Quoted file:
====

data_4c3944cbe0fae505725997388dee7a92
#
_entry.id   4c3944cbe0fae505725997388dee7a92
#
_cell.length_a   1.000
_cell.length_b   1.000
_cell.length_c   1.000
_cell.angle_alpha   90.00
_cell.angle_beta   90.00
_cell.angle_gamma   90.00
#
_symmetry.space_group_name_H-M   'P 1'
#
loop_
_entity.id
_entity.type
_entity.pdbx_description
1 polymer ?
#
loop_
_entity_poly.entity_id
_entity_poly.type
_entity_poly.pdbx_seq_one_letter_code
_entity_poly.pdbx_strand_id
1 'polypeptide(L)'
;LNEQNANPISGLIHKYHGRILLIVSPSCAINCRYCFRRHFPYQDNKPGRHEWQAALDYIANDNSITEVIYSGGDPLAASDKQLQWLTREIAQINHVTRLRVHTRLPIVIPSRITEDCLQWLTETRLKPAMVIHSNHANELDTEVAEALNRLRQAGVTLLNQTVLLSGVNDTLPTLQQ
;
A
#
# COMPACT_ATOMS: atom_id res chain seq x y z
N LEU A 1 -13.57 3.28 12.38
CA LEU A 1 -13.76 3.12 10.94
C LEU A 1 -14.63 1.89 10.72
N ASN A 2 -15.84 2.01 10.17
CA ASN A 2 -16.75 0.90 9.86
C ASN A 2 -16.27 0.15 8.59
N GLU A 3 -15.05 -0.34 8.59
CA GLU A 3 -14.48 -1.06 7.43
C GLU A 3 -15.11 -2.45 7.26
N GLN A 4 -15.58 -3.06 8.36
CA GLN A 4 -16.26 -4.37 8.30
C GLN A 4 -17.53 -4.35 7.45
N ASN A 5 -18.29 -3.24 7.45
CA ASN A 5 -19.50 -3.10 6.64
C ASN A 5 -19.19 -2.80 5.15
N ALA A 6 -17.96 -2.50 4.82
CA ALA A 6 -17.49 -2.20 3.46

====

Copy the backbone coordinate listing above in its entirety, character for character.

data_4c3944cbe0fae505725997388dee7a92
#
_entry.id   4c3944cbe0fae505725997388dee7a92
#
_cell.length_a   1.000
_cell.length_b   1.000
_cell.length_c   1.000
_cell.angle_alpha   90.00
_cell.angle_beta   90.00
_cell.angle_gamma   90.00
#
_symmetry.space_group_name_H-M   'P 1'
#
loop_
_entity.id
_entity.type
_entity.pdbx_description
1 polymer ?
#
loop_
_entity_poly.entity_id
_entity_poly.type
_entity_poly.pdbx_seq_one_letter_code
_entity_poly.pdbx_strand_id
1 'polypeptide(L)'
;LNEQNANPISGLIHKYHGRILLIVSPSCAINCRYCFRRHFPYQDNKPGRHEWQAALDYIANDNSITEVIYSGGDPLAASDKQLQWLTREIAQINHVTRLRVHTRLPIVIPSRITEDCLQWLTETRLKPAMVIHSNHANELDTEVAEALNRLRQAGVTLLNQTVLLSGVNDTLPTLQQ
;
A
#
# COMPACT_ATOMS: atom_id res chain seq x y z
N LEU A 1 -13.57 3.28 12.38
CA LEU A 1 -13.76 3.12 10.94
C LEU A 1 -14.63 1.89 10.72
N ASN A 2 -15.84 2.01 10.17
CA ASN A 2 -16.75 0.90 9.86
C ASN A 2 -16.27 0.15 8.59
N GLU A 3 -15.05 -0.34 8.59
CA GLU A 3 -14.48 -1.06 7.43
C GLU A 3 -15.11 -2.45 7.26
N GLN A 4 -15.58 -3.06 8.36
CA GLN A 4 -16.26 -4.37 8.30
C GLN A 4 -17.53 -4.35 7.45
N ASN A 5 -18.29 -3.24 7.45
CA ASN A 5 -19.50 -3.10 6.64
C ASN A 5 -19.19 -2.80 5.15
N ALA A 6 -17.96 -2.50 4.82
CA ALA A 6 -17.49 -2.20 3.46